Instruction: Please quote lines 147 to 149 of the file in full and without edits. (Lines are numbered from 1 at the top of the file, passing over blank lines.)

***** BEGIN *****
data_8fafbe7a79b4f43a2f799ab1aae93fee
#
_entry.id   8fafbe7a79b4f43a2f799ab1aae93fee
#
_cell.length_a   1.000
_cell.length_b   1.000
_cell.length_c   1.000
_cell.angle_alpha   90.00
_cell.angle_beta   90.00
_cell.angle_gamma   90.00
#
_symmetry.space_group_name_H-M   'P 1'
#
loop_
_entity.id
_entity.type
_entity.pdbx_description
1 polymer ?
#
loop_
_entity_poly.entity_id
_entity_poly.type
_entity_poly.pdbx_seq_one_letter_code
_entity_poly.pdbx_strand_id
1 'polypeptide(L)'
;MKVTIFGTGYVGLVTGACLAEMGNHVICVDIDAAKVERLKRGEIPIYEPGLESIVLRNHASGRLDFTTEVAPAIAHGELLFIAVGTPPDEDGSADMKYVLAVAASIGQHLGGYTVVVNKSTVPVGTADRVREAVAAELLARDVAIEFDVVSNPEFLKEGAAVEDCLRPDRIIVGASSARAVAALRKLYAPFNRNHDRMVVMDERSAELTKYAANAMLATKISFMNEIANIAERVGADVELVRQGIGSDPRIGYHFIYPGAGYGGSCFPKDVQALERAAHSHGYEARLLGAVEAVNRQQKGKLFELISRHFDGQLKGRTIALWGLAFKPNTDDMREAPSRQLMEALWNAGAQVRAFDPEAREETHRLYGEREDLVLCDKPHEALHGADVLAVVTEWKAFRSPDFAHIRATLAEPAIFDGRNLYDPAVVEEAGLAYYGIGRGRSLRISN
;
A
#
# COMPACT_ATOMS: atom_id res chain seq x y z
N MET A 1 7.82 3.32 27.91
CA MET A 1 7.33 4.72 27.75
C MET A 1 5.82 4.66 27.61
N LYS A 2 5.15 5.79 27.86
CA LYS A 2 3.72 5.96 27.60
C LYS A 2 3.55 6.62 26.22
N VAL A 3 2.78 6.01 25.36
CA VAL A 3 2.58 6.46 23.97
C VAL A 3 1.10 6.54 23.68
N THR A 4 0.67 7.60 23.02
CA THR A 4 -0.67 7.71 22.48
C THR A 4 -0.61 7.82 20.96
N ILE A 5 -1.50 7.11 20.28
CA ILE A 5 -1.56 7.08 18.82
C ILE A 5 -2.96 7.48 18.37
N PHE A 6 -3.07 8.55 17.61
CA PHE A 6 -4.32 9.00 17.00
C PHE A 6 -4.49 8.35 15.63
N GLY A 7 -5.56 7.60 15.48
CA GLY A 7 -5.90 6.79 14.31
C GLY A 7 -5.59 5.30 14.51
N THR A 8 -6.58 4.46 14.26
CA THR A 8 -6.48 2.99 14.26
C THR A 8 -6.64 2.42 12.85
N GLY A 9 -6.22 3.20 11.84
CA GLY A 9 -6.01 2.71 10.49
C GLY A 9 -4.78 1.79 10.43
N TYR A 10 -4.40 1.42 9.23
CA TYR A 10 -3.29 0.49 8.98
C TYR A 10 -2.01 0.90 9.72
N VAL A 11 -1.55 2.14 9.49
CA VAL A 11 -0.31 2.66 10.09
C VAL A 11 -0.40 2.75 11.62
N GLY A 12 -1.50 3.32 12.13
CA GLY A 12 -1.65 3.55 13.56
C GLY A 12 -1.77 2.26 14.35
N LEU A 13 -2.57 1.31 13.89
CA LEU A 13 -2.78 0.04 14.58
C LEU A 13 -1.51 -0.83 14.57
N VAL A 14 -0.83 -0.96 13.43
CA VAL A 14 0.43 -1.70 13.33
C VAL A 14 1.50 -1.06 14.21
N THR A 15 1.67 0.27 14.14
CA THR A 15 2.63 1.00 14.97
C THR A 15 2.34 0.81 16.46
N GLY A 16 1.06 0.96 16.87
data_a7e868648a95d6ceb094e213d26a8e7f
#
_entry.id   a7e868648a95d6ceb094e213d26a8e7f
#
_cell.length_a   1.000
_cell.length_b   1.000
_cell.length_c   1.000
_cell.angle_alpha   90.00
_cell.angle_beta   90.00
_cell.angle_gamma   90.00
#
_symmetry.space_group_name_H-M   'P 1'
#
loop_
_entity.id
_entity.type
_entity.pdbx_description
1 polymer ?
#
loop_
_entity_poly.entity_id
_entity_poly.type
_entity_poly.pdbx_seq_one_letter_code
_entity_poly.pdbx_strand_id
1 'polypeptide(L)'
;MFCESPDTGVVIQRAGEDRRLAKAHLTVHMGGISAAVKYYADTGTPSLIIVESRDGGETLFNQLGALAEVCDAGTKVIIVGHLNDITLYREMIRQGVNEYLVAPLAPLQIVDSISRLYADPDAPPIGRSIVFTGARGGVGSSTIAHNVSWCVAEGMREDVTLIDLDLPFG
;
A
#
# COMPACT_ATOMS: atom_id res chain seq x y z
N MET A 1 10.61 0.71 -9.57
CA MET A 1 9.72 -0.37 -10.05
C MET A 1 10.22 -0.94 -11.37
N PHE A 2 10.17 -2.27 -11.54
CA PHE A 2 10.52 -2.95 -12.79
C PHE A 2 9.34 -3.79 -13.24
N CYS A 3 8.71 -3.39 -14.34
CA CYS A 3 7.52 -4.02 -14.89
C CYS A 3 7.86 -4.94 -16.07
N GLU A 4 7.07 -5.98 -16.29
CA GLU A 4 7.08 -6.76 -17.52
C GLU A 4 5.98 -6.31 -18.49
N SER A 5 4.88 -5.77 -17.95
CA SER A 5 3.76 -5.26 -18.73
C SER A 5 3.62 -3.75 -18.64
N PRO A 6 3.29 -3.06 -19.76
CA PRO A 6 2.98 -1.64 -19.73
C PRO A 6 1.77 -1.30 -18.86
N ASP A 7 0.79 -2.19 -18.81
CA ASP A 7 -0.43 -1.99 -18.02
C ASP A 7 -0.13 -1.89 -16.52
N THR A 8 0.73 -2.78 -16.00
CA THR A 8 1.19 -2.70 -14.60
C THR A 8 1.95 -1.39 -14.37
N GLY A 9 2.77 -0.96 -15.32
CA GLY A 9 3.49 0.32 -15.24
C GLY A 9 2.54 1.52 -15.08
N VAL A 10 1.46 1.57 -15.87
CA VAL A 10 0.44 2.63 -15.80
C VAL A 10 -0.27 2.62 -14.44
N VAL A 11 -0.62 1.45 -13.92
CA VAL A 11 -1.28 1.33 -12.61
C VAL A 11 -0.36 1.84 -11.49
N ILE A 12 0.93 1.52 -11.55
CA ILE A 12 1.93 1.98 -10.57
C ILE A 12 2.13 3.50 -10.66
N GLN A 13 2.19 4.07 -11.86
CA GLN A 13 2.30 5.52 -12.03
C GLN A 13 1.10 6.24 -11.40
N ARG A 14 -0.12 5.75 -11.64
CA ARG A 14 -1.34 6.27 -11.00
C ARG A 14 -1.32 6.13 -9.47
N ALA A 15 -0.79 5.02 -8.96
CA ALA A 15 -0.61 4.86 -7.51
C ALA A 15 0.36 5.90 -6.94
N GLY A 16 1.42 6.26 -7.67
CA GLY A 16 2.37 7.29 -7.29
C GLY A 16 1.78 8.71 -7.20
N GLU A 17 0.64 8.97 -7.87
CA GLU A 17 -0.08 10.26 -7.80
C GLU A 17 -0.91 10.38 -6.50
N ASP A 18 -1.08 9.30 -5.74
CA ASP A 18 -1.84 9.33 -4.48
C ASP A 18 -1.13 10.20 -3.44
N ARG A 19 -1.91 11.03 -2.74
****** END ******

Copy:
CA ARG A 14 -1.34 6.27 -11.00
C ARG A 14 -1.32 6.13 -9.47
N ALA A 15 -0.79 5.02 -8.96